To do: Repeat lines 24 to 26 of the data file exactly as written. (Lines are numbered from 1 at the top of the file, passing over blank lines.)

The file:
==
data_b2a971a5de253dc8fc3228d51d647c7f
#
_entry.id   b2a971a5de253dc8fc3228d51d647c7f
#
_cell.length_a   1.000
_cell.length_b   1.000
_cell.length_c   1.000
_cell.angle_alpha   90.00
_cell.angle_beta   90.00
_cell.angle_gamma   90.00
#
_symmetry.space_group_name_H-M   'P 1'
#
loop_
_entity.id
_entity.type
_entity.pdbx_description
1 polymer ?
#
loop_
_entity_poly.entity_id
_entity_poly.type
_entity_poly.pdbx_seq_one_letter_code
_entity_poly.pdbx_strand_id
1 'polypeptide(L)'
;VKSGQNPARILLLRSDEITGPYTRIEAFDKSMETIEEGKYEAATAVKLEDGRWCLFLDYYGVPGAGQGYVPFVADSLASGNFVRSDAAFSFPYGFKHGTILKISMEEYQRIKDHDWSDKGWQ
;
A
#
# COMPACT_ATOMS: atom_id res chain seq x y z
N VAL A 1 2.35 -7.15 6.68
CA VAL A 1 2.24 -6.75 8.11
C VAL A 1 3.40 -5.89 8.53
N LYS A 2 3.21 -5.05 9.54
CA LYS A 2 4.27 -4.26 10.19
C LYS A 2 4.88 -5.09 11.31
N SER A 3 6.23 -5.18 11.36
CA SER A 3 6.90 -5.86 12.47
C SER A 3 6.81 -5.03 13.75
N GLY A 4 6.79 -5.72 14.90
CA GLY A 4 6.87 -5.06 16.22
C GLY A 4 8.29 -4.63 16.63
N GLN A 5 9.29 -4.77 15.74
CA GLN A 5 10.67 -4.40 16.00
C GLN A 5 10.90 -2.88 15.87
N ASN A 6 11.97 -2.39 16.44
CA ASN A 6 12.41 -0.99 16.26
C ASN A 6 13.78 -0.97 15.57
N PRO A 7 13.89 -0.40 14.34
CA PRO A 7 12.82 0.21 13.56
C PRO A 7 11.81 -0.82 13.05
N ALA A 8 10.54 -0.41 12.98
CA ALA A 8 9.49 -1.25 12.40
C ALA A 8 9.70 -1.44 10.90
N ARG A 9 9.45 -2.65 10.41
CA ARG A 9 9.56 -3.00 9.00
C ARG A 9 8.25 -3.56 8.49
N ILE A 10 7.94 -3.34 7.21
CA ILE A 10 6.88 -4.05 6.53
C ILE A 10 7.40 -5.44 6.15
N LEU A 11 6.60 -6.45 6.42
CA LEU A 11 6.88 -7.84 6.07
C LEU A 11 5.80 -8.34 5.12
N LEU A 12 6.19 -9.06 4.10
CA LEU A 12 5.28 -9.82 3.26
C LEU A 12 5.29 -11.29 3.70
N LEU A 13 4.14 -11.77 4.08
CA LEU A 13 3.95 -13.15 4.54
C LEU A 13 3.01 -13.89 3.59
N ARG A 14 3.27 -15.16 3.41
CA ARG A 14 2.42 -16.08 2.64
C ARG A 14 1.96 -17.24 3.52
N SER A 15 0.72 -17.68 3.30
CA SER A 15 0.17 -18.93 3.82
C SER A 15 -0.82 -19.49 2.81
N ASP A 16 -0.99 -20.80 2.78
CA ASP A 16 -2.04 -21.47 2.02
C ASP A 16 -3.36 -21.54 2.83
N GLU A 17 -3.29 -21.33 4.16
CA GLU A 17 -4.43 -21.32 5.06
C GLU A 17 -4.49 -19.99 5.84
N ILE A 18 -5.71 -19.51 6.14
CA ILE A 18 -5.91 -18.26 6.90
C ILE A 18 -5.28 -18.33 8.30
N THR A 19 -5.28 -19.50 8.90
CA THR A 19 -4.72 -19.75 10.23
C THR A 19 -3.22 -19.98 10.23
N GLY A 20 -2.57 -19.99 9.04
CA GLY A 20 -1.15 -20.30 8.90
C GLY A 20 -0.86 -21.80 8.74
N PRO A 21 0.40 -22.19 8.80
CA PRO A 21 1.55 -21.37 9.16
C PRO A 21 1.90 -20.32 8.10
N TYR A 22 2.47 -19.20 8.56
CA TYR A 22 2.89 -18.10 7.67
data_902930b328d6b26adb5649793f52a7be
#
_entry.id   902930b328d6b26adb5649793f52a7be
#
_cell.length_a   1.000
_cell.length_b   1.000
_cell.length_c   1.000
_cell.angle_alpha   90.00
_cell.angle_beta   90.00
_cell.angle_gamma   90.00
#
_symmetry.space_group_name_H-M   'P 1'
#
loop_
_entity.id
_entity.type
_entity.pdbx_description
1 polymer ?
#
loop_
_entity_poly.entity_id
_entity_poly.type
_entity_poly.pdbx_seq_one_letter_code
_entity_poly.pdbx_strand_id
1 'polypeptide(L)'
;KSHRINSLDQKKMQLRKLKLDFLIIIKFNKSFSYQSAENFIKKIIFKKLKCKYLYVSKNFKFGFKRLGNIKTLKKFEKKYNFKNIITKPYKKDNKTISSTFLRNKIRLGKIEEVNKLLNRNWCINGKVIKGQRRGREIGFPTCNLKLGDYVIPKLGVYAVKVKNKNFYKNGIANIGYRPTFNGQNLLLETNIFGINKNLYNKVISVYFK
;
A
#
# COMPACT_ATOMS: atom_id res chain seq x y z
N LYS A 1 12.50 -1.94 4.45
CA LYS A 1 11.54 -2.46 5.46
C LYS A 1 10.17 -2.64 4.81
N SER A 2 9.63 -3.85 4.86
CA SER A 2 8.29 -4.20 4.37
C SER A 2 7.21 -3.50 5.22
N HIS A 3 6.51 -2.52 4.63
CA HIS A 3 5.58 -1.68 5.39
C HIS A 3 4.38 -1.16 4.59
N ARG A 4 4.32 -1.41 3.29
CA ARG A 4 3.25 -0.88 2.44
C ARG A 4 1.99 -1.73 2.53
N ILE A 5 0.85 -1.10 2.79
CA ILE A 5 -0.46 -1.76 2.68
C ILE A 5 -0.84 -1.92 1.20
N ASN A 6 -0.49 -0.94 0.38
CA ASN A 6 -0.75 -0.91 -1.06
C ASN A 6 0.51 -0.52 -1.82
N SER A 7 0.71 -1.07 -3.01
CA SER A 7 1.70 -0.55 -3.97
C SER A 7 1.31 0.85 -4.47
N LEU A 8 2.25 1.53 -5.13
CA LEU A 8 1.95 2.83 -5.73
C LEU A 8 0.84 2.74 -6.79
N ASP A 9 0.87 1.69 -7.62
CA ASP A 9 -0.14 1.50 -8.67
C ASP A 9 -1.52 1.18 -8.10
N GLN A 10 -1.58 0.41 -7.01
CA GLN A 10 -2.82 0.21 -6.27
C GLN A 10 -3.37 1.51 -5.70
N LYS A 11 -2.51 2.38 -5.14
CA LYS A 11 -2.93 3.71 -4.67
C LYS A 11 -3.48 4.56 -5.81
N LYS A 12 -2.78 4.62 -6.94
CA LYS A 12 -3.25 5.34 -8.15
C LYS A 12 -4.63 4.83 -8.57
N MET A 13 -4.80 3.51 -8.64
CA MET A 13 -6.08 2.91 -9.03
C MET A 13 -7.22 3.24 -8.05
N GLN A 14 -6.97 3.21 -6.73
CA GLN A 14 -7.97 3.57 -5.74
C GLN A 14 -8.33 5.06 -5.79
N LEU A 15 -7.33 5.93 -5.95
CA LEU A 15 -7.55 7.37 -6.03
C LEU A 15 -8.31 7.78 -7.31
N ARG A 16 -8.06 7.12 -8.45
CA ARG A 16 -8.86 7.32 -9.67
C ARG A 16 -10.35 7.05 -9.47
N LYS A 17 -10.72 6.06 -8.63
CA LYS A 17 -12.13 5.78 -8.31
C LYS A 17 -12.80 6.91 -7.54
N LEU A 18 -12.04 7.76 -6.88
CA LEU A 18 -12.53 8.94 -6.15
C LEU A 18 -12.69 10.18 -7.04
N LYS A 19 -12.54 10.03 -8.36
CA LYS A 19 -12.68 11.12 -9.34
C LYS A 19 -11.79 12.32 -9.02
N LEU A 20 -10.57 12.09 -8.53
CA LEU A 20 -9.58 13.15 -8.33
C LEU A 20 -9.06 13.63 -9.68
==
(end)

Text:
_entity_poly.pdbx_strand_id
1 'polypeptide(L)'
;VKSGQNPARILLLRSDEITGPYTRIEAFDKSMETIEEGKYEAATAVKLEDGRWCLFLDYYGVPGAGQGYVPFVADSLASGNFVRSDAAFSFPYGFKHGTILKISMEEYQRIKDHDWSDKGWQ